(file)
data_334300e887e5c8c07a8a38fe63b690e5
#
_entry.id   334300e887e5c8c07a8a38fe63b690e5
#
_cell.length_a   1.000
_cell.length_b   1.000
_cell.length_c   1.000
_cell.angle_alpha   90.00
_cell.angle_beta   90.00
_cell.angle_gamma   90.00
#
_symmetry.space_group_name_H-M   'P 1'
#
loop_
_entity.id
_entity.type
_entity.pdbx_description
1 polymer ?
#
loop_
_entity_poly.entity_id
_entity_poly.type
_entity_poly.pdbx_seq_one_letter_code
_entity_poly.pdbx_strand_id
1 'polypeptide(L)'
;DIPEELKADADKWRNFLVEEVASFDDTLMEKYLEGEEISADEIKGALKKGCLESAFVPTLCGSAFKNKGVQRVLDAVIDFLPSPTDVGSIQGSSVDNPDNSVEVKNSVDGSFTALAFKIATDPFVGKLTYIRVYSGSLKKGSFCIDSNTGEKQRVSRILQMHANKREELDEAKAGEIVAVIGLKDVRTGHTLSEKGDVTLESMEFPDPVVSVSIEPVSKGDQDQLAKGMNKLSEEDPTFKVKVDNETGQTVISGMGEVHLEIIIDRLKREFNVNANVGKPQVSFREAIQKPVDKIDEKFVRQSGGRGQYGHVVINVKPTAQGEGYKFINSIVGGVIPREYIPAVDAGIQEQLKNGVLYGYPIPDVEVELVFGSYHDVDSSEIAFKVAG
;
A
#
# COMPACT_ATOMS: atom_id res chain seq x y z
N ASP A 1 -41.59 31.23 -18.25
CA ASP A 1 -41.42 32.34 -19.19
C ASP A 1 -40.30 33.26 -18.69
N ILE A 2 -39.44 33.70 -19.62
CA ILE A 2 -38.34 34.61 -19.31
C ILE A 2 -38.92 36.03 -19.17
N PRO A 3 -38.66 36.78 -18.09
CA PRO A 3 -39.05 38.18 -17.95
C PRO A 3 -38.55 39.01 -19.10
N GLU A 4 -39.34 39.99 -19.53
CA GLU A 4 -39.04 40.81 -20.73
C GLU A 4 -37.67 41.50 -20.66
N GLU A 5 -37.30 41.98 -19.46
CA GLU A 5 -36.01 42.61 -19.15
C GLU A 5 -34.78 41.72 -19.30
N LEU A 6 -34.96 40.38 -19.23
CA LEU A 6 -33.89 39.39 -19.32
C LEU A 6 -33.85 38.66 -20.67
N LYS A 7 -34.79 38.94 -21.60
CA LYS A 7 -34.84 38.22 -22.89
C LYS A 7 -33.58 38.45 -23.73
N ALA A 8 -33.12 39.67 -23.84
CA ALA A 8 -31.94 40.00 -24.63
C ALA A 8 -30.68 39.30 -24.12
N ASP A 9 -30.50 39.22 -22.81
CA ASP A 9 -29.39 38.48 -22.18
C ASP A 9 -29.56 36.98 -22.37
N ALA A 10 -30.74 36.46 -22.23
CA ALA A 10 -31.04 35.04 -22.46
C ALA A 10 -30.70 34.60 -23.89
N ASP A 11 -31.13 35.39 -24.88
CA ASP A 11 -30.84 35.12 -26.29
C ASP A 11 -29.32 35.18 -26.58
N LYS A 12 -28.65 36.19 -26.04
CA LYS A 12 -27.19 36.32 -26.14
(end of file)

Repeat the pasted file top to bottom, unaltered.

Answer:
data_334300e887e5c8c07a8a38fe63b690e5
#
_entry.id   334300e887e5c8c07a8a38fe63b690e5
#
_cell.length_a   1.000
_cell.length_b   1.000
_cell.length_c   1.000
_cell.angle_alpha   90.00
_cell.angle_beta   90.00
_cell.angle_gamma   90.00
#
_symmetry.space_group_name_H-M   'P 1'
#
loop_
_entity.id
_entity.type
_entity.pdbx_description
1 polymer ?
#
loop_
_entity_poly.entity_id
_entity_poly.type
_entity_poly.pdbx_seq_one_letter_code
_entity_poly.pdbx_strand_id
1 'polypeptide(L)'
;DIPEELKADADKWRNFLVEEVASFDDTLMEKYLEGEEISADEIKGALKKGCLESAFVPTLCGSAFKNKGVQRVLDAVIDFLPSPTDVGSIQGSSVDNPDNSVEVKNSVDGSFTALAFKIATDPFVGKLTYIRVYSGSLKKGSFCIDSNTGEKQRVSRILQMHANKREELDEAKAGEIVAVIGLKDVRTGHTLSEKGDVTLESMEFPDPVVSVSIEPVSKGDQDQLAKGMNKLSEEDPTFKVKVDNETGQTVISGMGEVHLEIIIDRLKREFNVNANVGKPQVSFREAIQKPVDKIDEKFVRQSGGRGQYGHVVINVKPTAQGEGYKFINSIVGGVIPREYIPAVDAGIQEQLKNGVLYGYPIPDVEVELVFGSYHDVDSSEIAFKVAG
;
A
#
# COMPACT_ATOMS: atom_id res chain seq x y z
N ASP A 1 -41.59 31.23 -18.25
CA ASP A 1 -41.42 32.34 -19.19
C ASP A 1 -40.30 33.26 -18.69
N ILE A 2 -39.44 33.70 -19.62
CA ILE A 2 -38.34 34.61 -19.31
C ILE A 2 -38.92 36.03 -19.17
N PRO A 3 -38.66 36.78 -18.09
CA PRO A 3 -39.05 38.18 -17.95
C PRO A 3 -38.55 39.01 -19.10
N GLU A 4 -39.34 39.99 -19.53
CA GLU A 4 -39.04 40.81 -20.73
C GLU A 4 -37.67 41.50 -20.66
N GLU A 5 -37.30 41.98 -19.46
CA GLU A 5 -36.01 42.61 -19.15
C GLU A 5 -34.78 41.72 -19.30
N LEU A 6 -34.96 40.38 -19.23
CA LEU A 6 -33.89 39.39 -19.32
C LEU A 6 -33.85 38.66 -20.67
N LYS A 7 -34.79 38.94 -21.60
CA LYS A 7 -34.84 38.22 -22.89
C LYS A 7 -33.58 38.45 -23.73
N ALA A 8 -33.12 39.67 -23.84
CA ALA A 8 -31.94 40.00 -24.63
C ALA A 8 -30.68 39.30 -24.12
N ASP A 9 -30.50 39.22 -22.81
CA ASP A 9 -29.39 38.48 -22.18
C ASP A 9 -29.56 36.98 -22.37
N ALA A 10 -30.74 36.46 -22.23
CA ALA A 10 -31.04 35.04 -22.46
C ALA A 10 -30.70 34.60 -23.89
N ASP A 11 -31.13 35.39 -24.88
CA ASP A 11 -30.84 35.12 -26.29
C ASP A 11 -29.32 35.18 -26.58
N LYS A 12 -28.65 36.19 -26.04
CA LYS A 12 -27.19 36.32 -26.14